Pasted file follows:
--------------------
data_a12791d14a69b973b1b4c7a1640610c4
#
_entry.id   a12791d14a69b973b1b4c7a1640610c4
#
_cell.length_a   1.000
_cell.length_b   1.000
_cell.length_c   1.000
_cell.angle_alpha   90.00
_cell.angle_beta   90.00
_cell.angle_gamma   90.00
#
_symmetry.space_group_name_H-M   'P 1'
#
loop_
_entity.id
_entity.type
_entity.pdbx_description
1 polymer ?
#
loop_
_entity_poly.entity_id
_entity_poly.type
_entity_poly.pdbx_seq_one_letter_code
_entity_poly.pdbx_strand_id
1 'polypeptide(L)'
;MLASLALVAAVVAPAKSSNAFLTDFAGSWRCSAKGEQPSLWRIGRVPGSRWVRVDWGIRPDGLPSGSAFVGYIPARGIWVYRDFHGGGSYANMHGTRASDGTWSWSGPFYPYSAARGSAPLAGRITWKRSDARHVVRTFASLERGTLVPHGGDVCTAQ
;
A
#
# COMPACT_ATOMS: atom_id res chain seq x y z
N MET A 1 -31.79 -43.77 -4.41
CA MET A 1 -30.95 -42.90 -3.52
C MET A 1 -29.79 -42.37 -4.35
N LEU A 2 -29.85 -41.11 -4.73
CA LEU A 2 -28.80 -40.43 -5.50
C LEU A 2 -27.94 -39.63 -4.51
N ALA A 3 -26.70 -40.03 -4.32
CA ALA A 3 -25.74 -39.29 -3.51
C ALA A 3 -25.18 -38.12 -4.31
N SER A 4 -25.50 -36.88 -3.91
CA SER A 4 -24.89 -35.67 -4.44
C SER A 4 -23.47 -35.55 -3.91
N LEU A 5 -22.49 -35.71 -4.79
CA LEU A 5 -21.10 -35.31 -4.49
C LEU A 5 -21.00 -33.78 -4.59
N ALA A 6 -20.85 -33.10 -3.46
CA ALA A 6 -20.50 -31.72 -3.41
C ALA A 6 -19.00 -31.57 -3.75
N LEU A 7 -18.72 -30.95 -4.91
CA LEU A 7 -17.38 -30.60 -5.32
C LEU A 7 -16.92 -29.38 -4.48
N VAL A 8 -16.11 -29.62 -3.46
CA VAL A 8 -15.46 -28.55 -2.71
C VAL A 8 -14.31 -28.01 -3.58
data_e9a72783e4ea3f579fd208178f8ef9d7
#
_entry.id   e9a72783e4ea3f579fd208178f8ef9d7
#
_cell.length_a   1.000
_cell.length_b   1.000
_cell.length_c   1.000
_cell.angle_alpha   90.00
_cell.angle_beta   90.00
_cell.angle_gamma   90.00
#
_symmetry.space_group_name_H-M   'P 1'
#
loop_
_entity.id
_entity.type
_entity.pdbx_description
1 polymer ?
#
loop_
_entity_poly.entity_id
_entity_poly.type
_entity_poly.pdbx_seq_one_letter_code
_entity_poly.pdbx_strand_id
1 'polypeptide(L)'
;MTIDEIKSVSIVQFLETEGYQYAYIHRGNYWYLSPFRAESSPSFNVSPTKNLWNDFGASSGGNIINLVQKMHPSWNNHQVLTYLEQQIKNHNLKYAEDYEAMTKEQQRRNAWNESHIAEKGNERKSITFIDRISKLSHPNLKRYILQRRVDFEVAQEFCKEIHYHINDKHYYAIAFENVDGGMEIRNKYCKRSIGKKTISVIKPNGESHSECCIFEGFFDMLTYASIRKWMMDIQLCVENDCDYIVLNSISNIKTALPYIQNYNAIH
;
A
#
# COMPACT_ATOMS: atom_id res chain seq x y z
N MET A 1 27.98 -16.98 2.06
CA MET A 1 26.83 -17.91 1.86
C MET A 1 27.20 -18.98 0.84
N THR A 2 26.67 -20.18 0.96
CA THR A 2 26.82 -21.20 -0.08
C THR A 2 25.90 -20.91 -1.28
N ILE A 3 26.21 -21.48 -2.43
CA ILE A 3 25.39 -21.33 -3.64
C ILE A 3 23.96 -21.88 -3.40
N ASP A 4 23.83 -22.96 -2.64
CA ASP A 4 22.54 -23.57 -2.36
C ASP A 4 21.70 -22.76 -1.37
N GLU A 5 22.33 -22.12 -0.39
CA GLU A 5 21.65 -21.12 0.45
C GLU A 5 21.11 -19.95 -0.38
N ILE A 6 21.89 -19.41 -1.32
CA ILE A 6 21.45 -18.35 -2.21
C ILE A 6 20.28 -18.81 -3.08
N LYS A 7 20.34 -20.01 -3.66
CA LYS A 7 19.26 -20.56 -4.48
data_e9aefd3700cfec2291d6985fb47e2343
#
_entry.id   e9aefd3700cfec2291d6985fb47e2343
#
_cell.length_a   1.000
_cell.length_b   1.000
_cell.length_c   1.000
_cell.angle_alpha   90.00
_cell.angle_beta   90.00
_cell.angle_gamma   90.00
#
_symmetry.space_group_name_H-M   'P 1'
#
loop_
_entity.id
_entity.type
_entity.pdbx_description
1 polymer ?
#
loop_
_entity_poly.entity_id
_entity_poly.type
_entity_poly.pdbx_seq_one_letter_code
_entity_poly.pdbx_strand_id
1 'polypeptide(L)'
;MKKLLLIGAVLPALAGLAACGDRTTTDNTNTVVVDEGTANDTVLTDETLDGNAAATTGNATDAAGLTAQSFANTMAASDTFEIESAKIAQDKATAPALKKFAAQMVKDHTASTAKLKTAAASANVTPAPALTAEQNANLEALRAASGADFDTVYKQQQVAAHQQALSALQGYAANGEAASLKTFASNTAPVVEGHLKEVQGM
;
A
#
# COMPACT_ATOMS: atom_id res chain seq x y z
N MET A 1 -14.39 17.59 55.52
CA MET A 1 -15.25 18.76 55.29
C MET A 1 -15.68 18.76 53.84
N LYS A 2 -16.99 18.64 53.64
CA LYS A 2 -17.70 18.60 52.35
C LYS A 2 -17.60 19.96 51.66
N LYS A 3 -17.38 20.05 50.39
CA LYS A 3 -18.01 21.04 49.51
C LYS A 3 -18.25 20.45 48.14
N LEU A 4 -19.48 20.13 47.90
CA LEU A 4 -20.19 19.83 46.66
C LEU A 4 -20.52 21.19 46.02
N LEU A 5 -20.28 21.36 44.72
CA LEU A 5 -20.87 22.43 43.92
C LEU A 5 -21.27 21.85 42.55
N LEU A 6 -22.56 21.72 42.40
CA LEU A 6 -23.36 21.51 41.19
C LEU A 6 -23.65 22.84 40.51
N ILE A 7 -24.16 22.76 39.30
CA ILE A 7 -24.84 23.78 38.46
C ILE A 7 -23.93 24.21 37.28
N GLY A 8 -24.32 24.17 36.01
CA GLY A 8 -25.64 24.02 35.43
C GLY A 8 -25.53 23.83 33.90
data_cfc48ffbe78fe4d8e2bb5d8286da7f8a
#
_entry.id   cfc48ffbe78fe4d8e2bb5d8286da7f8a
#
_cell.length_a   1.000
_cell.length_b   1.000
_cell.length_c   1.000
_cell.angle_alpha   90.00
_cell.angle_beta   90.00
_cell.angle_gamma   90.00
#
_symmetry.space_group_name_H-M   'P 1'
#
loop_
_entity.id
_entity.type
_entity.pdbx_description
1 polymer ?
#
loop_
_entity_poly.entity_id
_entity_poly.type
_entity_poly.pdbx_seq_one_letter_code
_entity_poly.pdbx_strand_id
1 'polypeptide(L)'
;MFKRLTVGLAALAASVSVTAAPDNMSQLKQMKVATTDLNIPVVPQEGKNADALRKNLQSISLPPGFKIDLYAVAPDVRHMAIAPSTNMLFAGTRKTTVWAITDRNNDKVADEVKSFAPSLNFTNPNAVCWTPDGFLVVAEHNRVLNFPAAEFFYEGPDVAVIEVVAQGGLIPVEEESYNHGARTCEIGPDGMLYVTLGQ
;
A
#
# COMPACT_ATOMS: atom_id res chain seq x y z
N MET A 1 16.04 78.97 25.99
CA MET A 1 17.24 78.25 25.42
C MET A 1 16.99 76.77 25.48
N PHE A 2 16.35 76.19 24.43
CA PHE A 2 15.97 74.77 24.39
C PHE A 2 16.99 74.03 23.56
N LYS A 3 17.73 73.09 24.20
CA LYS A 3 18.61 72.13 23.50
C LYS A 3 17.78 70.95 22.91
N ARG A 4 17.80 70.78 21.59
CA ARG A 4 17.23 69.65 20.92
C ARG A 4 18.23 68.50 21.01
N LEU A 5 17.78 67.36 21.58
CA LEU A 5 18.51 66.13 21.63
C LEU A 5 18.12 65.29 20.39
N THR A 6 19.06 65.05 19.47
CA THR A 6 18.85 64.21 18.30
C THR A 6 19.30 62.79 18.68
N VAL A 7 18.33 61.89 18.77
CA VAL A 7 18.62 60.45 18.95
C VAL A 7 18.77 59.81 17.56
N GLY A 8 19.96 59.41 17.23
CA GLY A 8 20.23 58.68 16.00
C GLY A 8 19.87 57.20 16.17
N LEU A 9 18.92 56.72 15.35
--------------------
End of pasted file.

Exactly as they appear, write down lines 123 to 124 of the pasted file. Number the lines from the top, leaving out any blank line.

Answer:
#
loop_